This part-time course is for registered nurses working in a community setting who aspire to be district nursing leaders.
Currently all staff applying for band 6 and band 7 leadership positions within district nursing teams are required to have (or be working towards) an SPQ so this is an essential qualification to gain if you wish to enhance your career within community services.
This SPQ course is focused on developing your leadership and influencing skills so you will develop the confidence to implement quality improvements and lead large nursing teams. Successful completion will lead to registration of a Specialist Practice Qualification (SPQ) in District nursing.
This district nursing course is fully funded by the Welsh Government for the first two years and gives you a comprehensive and thorough understanding of the contemporary primary and community health agenda.
District nursing means working collaboratively with patients, family, carers, other community nurses, health professionals and individuals from both statutory and voluntary organisations. As such, this course will enhance your leadership skills and encourage reflective inquiry, self-awareness, assertiveness and critical thinking skills. Excellence in case load management is also fostered.
During the first year of study, you will undertake three core modules.
Fundamentals of Community Practice – 30 credits
This module prepares you to work safely, effectively and efficiently in a community setting, with patients, clients, families, colleagues and members of multi-disciplinary and multi-agency teams.
Decision Making- 10 credits
This module enables you to critically explore decision making processes as they relate to practice.
Specialist Practitioner (district nursing) – 20 credits
The module enables students to critically analyse district nursing specialist practice knowledge and expertise within the context of a variety of settings, complexity and change. It promotes prepare that will enable students to take the lead in working as a specialist clinician, adapting to meet challenges, to develop both generalist and specialist skills in order to provide timely and comprehensive care to individuals and populations, maximising health across all sectors of the community.
During the second year of study, you will undertake two or three modules.
Law, ethics and nurse prescribing – 20 credits
This module aims to assist you to utilise and make judgements about the legal and ethical frameworks relating to patient and clients in society. To analyse the accountability of Community Health Nurses and to prepare community participants to prescribe safely, appropriately and cost effectively from the community practitioner formulary for nurse prescribers
Research Project – 20 credits
This module aims to provide a comprehensive grounding in research paradigms and methods. Enabling the student to demonstrate critical appraisal and synthesis regarding the relationship between the research context, research question, method and knowledge development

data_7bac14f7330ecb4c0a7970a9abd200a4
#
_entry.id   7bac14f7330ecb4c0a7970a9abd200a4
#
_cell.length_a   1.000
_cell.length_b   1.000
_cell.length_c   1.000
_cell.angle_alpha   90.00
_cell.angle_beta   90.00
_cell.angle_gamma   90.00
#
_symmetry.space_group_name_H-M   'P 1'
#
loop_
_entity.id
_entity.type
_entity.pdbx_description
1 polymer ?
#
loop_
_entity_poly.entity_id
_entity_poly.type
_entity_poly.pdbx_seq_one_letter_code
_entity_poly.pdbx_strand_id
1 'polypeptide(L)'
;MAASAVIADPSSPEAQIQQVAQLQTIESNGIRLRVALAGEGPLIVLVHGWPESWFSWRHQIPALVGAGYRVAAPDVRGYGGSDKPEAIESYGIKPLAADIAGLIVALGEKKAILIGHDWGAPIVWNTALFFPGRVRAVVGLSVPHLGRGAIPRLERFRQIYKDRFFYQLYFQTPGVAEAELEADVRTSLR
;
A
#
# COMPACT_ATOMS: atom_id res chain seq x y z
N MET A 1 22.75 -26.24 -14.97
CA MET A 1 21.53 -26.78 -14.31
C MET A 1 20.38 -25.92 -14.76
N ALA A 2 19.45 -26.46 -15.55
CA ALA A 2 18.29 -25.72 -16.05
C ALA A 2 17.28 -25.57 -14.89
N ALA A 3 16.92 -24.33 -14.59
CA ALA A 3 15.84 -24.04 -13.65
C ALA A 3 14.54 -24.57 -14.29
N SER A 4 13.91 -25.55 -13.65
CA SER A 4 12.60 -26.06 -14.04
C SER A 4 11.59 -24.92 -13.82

Optional modules will be decided at the end of year one. Students must study 60 credits per year.
Diabetes – 20 credits
This module aims to enable you to acquire further evidence-based knowledge of issues related to diabetes care and to understand the importance of a multidisciplinary approach in the care of people with diabetes.
Living well with long term health conditions – 20 credits
This module aims to enhance knowledge and understanding of Long Term Health Conditions and its management to enable Service Users to live with the conditions and improve their health and wellbeing.
Minor Illness – 20 credits
This module enables you, as a first contact practitioner, to attain clinical knowledge and skills to meet the health needs of the practice population in delivery of care for a range of undifferentiated minor illnesses and or minor injuries (focus is primarily on the general practice nurse role).
The course is taught on the Glyntaff campus where you will be taught alongside other community nurses. The academic team possess the SPQ qualification and are supported by other members of the academic team and practitioners.
The NMC require forty academic days to be completed. Twenty-six of these require attendance on a Tuesday, from September to May. The other fourteen academic days will be self-directed and recorded in a course diary.
Each academic day is counted as 7.5 hours, thus achieving 300 hours of student effort. You will also undertake 40 clinical practice days between September and May, again equating to 7.5 hours, thus 300 hours of student effort.
Teaching and learning methods include lectures, tutorials, workshops and self-directed study.
If you have undertaken the Fundamentals of Community Practice module (30 credits) within the last five years, this can be transferred to the degree.
Whilst undertaking the course you will meet the requirements of the Nursing and Midwifery Council (NMC) (1994) Standards for specialist education and practice. On successful completion you will be awarded a specialist practitioner qualification (SPQ), which is recorded with the NMC, as well as a MSc (Hons) Community Health Studies (Specialist Practitioner District Nursing).
Please note, this course fully funded by the Workforce, Education and Development Services department of Welsh Government.
Undertaking the MSc Community Health Studies (District Nursing) course ensures you will graduate with the knowledge, skills, competencies and capacity to provide safe and effective nursing care in community settings. Additionally, having employees with a specialist practitioner qualification is valued by nursing managers, commissioners and the Welsh Government.